Dec 14, 2014

Abridged, dramatized account of a car ride conversation

The rental car accelerated as it descended the bridge and pulled onto the coastal highway. Mammoth clay-red storage tanks stood sentinel as they were passed by, clustered on hillsides. The clear day provided a pleasant contrast to the persistent grey rain of the past week.

Do the meetings often turn philosophical? O asked in the backseat.

Frequently. A common disagreement is the value of saving a human life relative to providing developmental effects to a population, I answered. How many people should receive boosted income, instead of saving one child's life? Personally, I'm reluctant to engage with the question.

O smiled softly. I looked out the window. The car sped towards the city. The conversation turned over the opinions of various thinkers on the issue. Eventually, I fell back into it.

The way I think about this is as a set of all present people. The goal is to make the lives of all present people worth living, I said. Adding additional people to the set doesn't necessarily further this goal.

Let me propose a thought experiment for you, O replied. You and three other people are living together. You all have the option to create a fifth person, Bruce. Bruce would be your slave, and having Bruce-the-slave would make your four lives better. Once you all create Bruce, if you create Bruce, you can't unmake him, and you can't free or improve his condition. So the question: do you create Bruce?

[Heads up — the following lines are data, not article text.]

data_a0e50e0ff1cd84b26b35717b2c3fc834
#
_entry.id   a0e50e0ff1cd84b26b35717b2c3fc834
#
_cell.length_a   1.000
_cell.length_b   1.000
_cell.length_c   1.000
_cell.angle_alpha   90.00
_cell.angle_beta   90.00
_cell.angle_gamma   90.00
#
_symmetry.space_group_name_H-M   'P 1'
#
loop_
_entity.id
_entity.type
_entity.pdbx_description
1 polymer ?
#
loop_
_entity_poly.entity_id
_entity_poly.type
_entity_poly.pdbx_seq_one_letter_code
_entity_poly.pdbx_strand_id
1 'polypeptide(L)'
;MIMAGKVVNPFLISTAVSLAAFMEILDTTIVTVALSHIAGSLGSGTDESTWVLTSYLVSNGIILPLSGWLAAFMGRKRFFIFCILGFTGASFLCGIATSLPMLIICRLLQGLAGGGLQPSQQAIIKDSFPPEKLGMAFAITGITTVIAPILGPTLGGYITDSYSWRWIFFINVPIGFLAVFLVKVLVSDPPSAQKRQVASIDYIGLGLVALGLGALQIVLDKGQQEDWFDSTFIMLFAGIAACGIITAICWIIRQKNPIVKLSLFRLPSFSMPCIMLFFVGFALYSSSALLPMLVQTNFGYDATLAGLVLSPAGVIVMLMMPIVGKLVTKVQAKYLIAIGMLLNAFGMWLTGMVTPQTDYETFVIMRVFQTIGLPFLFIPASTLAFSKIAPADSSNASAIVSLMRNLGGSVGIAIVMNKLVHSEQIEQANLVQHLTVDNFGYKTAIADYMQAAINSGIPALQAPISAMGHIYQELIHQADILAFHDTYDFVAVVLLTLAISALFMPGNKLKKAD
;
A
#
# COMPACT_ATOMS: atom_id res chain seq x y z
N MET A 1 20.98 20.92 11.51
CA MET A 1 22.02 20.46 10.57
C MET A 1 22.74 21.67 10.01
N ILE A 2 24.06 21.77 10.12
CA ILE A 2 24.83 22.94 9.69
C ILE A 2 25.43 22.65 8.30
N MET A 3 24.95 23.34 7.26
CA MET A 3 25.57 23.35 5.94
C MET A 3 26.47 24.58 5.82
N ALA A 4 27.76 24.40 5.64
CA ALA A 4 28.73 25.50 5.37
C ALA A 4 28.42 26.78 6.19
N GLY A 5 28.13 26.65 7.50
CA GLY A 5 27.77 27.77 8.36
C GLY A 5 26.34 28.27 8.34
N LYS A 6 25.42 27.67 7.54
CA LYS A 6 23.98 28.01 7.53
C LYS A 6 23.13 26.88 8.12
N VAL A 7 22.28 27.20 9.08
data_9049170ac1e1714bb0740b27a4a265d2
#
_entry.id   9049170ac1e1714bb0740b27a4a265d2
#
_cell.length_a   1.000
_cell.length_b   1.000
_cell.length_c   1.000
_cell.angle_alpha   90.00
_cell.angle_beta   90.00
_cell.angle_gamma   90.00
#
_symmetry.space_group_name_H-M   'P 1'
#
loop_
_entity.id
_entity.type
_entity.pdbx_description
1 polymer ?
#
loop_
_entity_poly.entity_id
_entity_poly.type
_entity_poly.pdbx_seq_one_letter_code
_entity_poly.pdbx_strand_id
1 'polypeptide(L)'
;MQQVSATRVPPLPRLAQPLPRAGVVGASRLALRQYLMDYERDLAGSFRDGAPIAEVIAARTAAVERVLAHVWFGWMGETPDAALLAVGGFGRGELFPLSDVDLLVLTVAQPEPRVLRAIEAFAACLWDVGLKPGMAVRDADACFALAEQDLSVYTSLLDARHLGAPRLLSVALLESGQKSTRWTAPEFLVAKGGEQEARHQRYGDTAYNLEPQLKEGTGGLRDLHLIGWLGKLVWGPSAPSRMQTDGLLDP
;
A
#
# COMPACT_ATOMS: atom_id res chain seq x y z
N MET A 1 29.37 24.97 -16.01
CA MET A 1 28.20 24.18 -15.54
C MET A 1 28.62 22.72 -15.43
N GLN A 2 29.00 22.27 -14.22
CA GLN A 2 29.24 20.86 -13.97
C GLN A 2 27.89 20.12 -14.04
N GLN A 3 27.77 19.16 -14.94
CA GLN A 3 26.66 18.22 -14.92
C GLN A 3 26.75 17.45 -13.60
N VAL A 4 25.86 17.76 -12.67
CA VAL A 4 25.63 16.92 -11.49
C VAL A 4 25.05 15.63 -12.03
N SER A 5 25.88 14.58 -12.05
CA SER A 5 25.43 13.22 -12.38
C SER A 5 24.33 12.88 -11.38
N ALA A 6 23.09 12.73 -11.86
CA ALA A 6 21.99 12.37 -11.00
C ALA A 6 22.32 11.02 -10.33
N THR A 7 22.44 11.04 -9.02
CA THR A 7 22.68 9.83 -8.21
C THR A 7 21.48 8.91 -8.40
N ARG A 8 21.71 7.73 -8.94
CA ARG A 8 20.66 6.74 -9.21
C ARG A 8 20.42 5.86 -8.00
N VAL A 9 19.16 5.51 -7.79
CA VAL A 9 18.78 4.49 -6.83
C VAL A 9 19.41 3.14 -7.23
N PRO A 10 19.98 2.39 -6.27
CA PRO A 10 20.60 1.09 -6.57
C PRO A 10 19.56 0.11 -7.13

I thought it over out loud. So if we create Bruce, he would improve our lives, but his life would be poor. So the set of all present lives would probably get worse. But in the moment before we decide, we have an option to improve all current present lives, by creating Bruce. To not take this option would be not keeping with the goal. So we should take into account future, not-present lives. We should consider the value of Bruce's life before he is created. But once we start doing that ... why stop with just Bruce?

Right. Whenever I try to formalize the rule you are proposing, I run into inconsistencies. I could feel O smiling softly again, though I didn't look at him. This is a broad problem within the field of population ethics. All the attempts to formalize this principle that I have seen run into serious problems.

And why is it important to have a formalized, consistent principle? I asked, scrambling. That was a dumb tack to take.

Well, if a rule-system has inconsistencies like this, I worry that it also contains serious flaws. How could I trust it? O had more to say, but the car had pulled up in front of my house.

Philosophy class is over, kids. C said from the driver's seat.

I said my goodbyes and got out of the car.

[rereads: 1, edits: added "it", removed comma, added "We should consider the value of Bruce's life before it is created", added spaces]